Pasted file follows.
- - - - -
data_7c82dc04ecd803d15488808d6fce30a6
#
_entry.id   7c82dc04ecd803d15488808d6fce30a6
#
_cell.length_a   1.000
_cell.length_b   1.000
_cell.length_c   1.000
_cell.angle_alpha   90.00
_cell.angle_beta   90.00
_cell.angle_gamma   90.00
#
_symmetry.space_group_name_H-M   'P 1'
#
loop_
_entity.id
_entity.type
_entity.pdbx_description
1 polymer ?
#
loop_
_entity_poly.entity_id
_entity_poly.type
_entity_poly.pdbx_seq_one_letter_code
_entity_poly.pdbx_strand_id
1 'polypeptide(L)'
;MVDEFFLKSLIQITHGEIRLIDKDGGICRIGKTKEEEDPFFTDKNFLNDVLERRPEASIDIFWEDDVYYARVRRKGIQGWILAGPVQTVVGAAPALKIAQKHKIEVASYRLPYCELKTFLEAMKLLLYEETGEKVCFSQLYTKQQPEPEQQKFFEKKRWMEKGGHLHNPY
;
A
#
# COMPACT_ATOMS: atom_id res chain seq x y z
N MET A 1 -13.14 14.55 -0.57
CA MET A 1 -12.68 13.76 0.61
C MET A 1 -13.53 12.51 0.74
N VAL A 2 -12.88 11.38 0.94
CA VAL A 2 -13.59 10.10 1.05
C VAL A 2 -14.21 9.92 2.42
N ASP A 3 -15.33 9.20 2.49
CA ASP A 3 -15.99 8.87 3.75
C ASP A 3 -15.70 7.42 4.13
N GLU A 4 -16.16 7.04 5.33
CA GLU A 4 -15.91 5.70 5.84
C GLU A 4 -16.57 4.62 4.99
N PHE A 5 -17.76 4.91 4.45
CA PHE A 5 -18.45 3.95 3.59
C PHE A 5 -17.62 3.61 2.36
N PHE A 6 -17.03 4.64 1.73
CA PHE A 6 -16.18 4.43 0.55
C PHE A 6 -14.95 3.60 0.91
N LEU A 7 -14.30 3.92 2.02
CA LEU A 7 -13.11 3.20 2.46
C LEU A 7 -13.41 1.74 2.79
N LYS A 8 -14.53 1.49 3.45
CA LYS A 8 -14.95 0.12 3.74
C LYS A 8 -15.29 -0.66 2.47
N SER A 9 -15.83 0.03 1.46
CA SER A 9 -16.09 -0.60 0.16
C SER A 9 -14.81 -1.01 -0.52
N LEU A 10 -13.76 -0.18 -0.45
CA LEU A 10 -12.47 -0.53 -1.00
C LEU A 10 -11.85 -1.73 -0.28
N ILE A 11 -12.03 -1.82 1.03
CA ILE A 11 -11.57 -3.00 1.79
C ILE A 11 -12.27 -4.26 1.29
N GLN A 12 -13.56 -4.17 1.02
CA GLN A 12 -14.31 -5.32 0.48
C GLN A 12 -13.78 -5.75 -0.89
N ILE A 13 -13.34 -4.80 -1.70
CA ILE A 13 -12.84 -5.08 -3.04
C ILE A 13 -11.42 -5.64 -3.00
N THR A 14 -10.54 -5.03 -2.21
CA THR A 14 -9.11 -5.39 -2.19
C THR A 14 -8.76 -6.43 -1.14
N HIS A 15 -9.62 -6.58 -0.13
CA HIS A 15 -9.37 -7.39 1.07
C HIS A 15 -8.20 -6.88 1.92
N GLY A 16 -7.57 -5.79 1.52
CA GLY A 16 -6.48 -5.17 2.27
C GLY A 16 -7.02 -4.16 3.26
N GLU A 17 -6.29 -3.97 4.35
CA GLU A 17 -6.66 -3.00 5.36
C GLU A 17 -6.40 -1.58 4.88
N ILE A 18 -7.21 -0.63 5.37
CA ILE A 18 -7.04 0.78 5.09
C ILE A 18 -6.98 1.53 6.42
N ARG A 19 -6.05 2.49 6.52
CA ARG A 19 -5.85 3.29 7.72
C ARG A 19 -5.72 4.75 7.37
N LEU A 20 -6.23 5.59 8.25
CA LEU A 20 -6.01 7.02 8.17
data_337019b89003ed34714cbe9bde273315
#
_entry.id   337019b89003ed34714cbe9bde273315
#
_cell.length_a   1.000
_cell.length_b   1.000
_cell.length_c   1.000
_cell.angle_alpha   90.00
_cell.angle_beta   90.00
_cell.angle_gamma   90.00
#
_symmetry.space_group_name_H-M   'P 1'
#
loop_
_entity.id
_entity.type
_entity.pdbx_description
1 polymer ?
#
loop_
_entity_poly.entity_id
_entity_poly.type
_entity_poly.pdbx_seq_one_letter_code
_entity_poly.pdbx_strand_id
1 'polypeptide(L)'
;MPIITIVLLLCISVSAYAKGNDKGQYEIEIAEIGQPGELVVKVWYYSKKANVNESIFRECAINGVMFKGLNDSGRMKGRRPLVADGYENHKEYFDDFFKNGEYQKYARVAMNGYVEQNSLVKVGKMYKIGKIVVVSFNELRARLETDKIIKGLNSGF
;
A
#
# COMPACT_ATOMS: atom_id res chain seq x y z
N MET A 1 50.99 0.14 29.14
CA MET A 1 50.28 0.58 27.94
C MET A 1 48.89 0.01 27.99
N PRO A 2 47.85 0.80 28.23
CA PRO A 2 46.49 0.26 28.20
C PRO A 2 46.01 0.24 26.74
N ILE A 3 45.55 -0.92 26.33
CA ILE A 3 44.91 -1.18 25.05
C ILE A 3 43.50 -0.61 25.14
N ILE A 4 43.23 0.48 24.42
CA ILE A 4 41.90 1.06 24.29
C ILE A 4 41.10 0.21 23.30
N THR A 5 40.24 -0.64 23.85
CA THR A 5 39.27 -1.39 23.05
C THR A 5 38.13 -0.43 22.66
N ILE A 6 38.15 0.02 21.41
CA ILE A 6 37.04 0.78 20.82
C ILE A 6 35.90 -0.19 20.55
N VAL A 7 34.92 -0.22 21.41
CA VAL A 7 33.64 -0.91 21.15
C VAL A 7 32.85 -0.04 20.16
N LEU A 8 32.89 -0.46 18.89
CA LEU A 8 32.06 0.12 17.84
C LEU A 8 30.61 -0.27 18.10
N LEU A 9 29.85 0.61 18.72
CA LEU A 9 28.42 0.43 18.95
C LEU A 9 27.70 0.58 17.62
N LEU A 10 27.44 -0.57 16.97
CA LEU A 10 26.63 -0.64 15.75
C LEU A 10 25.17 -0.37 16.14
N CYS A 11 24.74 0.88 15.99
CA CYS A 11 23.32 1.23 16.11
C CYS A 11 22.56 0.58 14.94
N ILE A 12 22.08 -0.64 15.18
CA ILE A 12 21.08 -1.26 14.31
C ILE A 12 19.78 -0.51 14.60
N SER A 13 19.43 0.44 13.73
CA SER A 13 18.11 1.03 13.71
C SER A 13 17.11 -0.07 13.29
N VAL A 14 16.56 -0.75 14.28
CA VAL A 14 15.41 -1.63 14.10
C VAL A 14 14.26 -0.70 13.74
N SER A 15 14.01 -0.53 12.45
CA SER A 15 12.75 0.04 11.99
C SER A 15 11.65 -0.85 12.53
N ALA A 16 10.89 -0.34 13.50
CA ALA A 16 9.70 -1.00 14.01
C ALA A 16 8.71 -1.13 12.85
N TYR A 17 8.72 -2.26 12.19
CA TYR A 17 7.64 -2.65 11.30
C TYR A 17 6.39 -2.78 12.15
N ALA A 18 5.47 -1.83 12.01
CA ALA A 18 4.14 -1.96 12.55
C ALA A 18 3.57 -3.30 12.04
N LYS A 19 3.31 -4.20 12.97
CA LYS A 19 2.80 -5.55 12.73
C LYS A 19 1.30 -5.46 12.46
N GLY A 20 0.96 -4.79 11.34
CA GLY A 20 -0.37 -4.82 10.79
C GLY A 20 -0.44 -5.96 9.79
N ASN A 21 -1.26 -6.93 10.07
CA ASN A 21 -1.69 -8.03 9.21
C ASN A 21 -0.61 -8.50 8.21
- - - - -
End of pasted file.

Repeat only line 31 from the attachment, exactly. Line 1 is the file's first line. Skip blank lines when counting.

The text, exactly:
N MET A 1 -13.14 14.55 -0.57